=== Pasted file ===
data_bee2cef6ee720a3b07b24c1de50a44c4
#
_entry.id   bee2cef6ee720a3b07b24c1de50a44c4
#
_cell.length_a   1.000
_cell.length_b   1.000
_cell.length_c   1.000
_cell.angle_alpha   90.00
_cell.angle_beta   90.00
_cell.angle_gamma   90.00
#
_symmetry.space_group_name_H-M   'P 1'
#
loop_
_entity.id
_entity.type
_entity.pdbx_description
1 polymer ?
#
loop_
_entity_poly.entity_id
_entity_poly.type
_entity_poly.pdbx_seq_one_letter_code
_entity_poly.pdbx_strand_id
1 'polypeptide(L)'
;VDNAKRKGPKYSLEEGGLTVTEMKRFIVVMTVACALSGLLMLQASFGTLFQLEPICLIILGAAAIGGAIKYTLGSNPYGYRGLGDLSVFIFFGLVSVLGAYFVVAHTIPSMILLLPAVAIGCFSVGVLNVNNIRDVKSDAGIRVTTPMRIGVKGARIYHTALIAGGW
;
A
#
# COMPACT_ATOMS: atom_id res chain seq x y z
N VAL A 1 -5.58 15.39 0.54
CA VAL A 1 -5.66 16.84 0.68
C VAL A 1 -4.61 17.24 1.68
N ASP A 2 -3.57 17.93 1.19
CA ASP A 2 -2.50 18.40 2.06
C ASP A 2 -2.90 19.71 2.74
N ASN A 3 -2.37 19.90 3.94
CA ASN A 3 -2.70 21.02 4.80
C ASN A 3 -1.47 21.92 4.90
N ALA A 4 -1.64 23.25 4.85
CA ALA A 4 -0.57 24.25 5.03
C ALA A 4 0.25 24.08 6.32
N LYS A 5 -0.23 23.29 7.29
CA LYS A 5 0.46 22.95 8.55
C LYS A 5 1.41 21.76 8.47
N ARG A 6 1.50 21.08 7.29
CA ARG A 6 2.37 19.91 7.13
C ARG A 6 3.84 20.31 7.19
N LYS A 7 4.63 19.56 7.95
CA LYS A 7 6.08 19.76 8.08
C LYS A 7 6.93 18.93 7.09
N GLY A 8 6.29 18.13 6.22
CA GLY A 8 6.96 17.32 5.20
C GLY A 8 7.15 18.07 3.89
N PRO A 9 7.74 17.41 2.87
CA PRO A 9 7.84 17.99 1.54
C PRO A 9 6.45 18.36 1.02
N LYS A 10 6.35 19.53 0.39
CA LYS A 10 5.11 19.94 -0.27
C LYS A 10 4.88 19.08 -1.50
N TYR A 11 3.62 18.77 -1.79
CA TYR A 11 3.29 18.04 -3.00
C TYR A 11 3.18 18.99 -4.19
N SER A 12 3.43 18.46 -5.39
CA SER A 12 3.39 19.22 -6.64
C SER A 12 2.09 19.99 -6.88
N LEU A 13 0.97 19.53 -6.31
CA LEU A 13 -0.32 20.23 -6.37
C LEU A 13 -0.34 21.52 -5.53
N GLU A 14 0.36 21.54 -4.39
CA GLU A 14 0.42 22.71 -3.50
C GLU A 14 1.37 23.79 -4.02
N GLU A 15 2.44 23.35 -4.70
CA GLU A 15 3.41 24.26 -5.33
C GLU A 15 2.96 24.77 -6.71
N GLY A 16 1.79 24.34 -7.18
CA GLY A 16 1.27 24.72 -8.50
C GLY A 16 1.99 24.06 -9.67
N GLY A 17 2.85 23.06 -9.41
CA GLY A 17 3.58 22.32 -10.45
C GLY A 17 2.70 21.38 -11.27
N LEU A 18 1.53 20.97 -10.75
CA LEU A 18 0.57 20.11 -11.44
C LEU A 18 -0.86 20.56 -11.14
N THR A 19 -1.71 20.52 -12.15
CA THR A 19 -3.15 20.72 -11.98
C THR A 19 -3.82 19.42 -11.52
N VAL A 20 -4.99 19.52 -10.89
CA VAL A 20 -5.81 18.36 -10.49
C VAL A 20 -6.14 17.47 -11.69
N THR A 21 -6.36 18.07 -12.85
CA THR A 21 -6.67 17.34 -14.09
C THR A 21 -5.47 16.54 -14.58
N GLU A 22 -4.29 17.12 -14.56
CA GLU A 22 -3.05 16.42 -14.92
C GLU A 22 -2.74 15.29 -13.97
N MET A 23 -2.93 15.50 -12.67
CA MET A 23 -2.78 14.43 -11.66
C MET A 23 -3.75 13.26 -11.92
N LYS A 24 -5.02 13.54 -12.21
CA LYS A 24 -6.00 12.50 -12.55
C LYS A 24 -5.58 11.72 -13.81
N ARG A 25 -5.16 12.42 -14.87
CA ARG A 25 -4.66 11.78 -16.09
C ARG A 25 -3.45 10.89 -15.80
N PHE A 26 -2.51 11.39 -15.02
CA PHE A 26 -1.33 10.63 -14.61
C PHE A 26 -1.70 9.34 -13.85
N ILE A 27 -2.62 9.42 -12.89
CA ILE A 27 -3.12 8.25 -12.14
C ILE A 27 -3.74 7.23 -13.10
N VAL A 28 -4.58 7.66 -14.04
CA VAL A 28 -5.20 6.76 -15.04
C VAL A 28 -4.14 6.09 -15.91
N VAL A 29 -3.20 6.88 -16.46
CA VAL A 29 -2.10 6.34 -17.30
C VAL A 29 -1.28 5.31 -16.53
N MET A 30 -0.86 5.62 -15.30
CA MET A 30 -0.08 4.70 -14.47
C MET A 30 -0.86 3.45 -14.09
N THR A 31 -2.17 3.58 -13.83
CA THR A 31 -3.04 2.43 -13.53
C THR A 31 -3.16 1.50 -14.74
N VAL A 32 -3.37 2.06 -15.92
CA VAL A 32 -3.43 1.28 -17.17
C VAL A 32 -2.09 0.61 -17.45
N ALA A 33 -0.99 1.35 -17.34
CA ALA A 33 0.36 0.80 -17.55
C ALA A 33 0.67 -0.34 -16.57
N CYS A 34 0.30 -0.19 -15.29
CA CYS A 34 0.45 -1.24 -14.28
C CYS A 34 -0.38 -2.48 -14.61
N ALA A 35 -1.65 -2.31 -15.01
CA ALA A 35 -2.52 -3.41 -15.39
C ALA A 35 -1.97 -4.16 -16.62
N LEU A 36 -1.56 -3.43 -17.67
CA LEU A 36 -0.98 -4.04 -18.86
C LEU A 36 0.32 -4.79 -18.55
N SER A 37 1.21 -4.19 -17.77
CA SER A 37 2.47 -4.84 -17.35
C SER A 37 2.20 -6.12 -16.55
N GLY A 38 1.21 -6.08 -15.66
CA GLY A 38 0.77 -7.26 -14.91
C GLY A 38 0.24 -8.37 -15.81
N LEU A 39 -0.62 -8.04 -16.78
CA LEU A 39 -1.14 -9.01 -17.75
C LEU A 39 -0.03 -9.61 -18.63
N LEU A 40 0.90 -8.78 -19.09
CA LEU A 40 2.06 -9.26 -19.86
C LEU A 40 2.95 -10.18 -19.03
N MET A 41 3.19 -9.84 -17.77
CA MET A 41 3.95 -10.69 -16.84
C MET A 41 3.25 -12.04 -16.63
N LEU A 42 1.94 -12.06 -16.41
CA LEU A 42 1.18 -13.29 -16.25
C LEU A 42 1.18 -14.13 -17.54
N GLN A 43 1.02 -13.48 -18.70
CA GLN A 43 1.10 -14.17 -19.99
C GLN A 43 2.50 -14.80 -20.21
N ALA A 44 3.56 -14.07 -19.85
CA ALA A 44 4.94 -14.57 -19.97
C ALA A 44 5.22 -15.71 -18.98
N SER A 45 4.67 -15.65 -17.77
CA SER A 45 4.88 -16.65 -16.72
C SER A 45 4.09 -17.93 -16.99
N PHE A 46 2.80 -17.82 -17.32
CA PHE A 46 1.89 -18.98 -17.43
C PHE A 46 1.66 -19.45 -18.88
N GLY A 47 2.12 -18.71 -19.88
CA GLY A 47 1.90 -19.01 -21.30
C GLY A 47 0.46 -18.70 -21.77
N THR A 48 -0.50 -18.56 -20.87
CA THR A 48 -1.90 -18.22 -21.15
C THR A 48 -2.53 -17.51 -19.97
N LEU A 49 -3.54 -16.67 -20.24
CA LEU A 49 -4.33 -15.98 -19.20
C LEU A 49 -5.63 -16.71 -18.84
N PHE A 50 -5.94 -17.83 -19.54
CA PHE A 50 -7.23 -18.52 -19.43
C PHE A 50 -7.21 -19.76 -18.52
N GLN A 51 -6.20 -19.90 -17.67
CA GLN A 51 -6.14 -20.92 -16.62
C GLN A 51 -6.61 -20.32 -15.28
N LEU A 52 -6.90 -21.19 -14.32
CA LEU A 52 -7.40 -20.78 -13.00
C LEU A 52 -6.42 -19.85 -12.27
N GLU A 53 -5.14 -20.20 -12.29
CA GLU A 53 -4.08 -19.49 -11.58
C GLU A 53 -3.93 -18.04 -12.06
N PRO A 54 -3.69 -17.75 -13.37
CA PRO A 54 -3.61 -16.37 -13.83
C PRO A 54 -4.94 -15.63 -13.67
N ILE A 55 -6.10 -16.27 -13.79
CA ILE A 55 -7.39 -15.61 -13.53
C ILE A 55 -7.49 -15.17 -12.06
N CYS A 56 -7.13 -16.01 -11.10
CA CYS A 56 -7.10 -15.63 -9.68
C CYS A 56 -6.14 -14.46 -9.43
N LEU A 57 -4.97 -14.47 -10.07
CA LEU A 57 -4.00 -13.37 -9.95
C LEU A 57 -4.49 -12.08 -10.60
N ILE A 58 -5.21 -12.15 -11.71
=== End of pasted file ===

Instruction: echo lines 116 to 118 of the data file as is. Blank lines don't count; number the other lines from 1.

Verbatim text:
CA VAL A 29 -2.10 6.34 -17.30
C VAL A 29 -1.28 5.31 -16.53
N MET A 30 -0.86 5.62 -15.30